In their new book, Fragile by Design, Columbia University professor Charles W. Calomiris and Stanford University professor Stephen H. Haber explore why banking systems are unstable in many countries, but not in others. For example, the United States has had 12 systemic banking crises since 1840, while Canada has had none.
These are just two of the countries profiled by the authors, who also look at the banking systems of Mexico, Brazil, and the United Kingdom. A historical, global perspective that accounts for the inextricable connection between banking systems and political orders leads to a holistic view of political economy as it affects finance.
Calomiris and Haber find chronic banking crises and scarce credit are not mere accident. Populist influences and the age-old competing interests of rural and urban constituents result in different structures to banking systems. Some countries' banking systems, such as that of the United States, are influenced by complex bargains struck with special interest groups. Other banking systems, such as England's, manage to rise above political constituencies.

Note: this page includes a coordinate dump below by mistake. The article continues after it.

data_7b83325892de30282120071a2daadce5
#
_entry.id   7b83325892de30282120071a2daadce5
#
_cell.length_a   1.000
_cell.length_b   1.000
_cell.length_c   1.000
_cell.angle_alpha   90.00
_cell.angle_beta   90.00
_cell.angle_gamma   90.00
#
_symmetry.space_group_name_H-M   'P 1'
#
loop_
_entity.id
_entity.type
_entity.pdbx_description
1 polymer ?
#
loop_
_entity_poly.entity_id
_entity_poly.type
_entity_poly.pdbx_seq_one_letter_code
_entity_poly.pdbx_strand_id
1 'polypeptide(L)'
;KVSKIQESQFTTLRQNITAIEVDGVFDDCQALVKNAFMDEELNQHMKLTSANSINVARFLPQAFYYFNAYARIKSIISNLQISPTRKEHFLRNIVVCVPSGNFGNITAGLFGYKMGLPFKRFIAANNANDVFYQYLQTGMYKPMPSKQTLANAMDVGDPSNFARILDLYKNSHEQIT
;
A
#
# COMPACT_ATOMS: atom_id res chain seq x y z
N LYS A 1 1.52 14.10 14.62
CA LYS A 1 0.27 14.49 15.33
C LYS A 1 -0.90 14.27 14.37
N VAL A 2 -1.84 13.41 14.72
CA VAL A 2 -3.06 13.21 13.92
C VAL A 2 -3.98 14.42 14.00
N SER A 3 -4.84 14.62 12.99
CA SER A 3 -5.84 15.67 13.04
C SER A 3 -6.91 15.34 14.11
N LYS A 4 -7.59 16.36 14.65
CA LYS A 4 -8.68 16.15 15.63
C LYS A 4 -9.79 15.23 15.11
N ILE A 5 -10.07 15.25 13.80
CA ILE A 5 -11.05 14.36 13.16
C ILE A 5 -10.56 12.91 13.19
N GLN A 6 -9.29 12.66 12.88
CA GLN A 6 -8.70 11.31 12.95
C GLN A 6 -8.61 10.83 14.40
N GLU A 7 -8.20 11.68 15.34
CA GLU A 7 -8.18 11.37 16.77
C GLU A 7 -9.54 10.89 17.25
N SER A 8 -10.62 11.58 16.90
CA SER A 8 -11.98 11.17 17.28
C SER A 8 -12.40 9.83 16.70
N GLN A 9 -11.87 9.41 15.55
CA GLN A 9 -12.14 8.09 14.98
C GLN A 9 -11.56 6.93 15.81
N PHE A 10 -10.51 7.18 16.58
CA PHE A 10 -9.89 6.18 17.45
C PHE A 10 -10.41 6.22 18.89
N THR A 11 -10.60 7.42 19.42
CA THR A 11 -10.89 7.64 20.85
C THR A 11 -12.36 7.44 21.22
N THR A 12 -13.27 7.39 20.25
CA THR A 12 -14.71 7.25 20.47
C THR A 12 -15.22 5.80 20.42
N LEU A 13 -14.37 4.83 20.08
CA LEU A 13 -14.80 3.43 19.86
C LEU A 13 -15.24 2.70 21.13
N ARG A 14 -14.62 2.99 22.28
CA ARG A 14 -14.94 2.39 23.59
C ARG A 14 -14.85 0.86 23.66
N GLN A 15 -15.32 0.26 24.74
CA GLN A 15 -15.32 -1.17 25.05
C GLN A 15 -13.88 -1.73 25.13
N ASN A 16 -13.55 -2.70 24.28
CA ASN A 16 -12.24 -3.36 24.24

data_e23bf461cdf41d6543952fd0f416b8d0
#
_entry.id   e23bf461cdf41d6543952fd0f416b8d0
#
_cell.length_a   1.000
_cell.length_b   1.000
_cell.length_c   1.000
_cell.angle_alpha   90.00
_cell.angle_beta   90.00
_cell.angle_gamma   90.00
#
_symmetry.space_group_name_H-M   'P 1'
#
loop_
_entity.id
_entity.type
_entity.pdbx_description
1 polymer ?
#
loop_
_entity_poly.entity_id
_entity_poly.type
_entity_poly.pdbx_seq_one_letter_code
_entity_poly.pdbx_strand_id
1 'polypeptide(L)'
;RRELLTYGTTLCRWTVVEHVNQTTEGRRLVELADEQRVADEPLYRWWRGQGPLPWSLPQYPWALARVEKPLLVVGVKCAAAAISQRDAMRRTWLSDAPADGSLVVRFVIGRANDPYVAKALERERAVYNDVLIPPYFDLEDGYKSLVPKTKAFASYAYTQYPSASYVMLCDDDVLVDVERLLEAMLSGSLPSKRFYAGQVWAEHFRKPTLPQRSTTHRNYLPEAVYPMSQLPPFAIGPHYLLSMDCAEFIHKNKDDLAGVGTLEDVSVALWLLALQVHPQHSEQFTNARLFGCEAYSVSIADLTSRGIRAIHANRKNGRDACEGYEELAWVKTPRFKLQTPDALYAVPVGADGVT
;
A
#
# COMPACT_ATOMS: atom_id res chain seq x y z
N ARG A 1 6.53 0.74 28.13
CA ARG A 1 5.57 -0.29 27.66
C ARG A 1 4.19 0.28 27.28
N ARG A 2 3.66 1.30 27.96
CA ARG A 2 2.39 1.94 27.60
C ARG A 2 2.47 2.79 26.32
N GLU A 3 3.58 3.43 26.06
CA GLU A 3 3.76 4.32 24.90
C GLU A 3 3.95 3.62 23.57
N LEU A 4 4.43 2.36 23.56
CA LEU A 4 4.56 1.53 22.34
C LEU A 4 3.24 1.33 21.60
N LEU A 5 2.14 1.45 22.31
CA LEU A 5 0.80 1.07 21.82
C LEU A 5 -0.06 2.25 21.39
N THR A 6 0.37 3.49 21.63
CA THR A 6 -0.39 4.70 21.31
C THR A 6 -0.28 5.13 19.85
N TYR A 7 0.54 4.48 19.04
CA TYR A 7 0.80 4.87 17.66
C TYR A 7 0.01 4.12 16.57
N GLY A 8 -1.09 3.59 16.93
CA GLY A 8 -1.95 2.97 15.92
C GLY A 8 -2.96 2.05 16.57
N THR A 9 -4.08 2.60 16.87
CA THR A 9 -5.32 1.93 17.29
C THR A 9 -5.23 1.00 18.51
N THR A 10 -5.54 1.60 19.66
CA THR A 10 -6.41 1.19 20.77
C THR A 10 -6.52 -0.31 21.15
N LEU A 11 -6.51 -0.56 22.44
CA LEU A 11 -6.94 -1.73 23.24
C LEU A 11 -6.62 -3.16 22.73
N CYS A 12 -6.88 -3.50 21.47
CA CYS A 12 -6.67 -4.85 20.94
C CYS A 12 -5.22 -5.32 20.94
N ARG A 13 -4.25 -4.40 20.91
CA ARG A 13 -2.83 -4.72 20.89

The complex interplay of politicians, bankers, shareholders, and other interest groups determines who gets to be a banker, has access to credit, and pays for bank bailouts and rescues. Acknowledging that there are no banks without states and no states with banks (the title of Section One of the book), leads to a new understanding of banking crises and credit allocation.
To read the first chapter, If Stable and Efficient Banks Are Such a Good Idea, Why Are They So Rare?, click the link.
Image source: Chazen Institute